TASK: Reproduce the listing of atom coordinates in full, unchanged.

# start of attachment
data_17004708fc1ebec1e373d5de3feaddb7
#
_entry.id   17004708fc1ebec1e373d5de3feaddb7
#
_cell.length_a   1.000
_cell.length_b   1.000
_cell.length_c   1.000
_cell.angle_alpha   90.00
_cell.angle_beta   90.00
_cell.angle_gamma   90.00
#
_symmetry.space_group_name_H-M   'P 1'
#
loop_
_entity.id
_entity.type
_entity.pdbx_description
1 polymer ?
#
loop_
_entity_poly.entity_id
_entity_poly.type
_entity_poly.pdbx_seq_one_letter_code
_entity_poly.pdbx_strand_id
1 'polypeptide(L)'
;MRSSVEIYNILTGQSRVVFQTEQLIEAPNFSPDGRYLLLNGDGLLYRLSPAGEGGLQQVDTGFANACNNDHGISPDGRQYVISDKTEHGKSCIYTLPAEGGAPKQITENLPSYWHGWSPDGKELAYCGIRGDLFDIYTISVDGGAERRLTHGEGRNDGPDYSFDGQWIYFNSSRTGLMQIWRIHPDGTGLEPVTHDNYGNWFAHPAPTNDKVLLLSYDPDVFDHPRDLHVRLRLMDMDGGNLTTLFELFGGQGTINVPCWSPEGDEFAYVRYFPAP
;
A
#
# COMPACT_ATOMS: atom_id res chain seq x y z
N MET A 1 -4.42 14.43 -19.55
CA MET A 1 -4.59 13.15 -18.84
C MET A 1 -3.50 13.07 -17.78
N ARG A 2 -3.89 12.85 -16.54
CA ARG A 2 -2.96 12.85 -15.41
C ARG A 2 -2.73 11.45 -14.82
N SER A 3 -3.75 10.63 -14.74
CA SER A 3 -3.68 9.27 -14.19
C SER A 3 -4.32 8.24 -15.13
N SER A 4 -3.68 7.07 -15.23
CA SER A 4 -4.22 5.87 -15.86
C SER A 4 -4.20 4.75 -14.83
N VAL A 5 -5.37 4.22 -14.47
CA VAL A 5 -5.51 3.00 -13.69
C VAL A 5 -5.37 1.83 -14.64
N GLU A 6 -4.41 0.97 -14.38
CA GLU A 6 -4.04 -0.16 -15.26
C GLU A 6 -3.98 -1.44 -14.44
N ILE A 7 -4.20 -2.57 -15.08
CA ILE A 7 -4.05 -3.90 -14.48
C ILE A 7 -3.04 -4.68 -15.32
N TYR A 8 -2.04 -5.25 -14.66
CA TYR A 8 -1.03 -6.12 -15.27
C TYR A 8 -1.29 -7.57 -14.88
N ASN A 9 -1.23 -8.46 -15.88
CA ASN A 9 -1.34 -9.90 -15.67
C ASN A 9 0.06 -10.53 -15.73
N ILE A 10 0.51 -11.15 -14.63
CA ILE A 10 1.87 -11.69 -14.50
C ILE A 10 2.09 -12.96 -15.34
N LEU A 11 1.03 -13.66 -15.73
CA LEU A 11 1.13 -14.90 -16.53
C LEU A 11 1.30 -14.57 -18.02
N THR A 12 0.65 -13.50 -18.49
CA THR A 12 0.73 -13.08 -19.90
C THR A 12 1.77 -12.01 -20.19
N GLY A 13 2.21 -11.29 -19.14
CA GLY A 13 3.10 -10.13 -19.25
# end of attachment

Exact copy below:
data_17004708fc1ebec1e373d5de3feaddb7
#
_entry.id   17004708fc1ebec1e373d5de3feaddb7
#
_cell.length_a   1.000
_cell.length_b   1.000
_cell.length_c   1.000
_cell.angle_alpha   90.00
_cell.angle_beta   90.00
_cell.angle_gamma   90.00
#
_symmetry.space_group_name_H-M   'P 1'
#
loop_
_entity.id
_entity.type
_entity.pdbx_description
1 polymer ?
#
loop_
_entity_poly.entity_id
_entity_poly.type
_entity_poly.pdbx_seq_one_letter_code
_entity_poly.pdbx_strand_id
1 'polypeptide(L)'
;MRSSVEIYNILTGQSRVVFQTEQLIEAPNFSPDGRYLLLNGDGLLYRLSPAGEGGLQQVDTGFANACNNDHGISPDGRQYVISDKTEHGKSCIYTLPAEGGAPKQITENLPSYWHGWSPDGKELAYCGIRGDLFDIYTISVDGGAERRLTHGEGRNDGPDYSFDGQWIYFNSSRTGLMQIWRIHPDGTGLEPVTHDNYGNWFAHPAPTNDKVLLLSYDPDVFDHPRDLHVRLRLMDMDGGNLTTLFELFGGQGTINVPCWSPEGDEFAYVRYFPAP
;
A
#
# COMPACT_ATOMS: atom_id res chain seq x y z
N MET A 1 -4.42 14.43 -19.55
CA MET A 1 -4.59 13.15 -18.84
C MET A 1 -3.50 13.07 -17.78
N ARG A 2 -3.89 12.85 -16.54
CA ARG A 2 -2.96 12.85 -15.41
C ARG A 2 -2.73 11.45 -14.82
N SER A 3 -3.75 10.63 -14.74
CA SER A 3 -3.68 9.27 -14.19
C SER A 3 -4.32 8.24 -15.13
N SER A 4 -3.68 7.07 -15.23
CA SER A 4 -4.22 5.87 -15.86
C SER A 4 -4.20 4.75 -14.83
N VAL A 5 -5.37 4.22 -14.47
CA VAL A 5 -5.51 3.00 -13.69
C VAL A 5 -5.37 1.83 -14.64
N GLU A 6 -4.41 0.97 -14.38
CA GLU A 6 -4.04 -0.16 -15.26
C GLU A 6 -3.98 -1.44 -14.44
N ILE A 7 -4.20 -2.57 -15.08
CA ILE A 7 -4.05 -3.90 -14.48
C ILE A 7 -3.04 -4.68 -15.32
N TYR A 8 -2.04 -5.25 -14.66
CA TYR A 8 -1.03 -6.12 -15.27
C TYR A 8 -1.29 -7.57 -14.88
N ASN A 9 -1.23 -8.46 -15.88
CA ASN A 9 -1.34 -9.90 -15.67
C ASN A 9 0.06 -10.53 -15.73
N ILE A 10 0.51 -11.15 -14.63
CA ILE A 10 1.87 -11.69 -14.50
C ILE A 10 2.09 -12.96 -15.34
N LEU A 11 1.03 -13.66 -15.73
CA LEU A 11 1.13 -14.90 -16.53
C LEU A 11 1.30 -14.57 -18.02
N THR A 12 0.65 -13.50 -18.49
CA THR A 12 0.73 -13.08 -19.90
C THR A 12 1.77 -12.01 -20.19
N GLY A 13 2.21 -11.29 -19.14
CA GLY A 13 3.10 -10.13 -19.25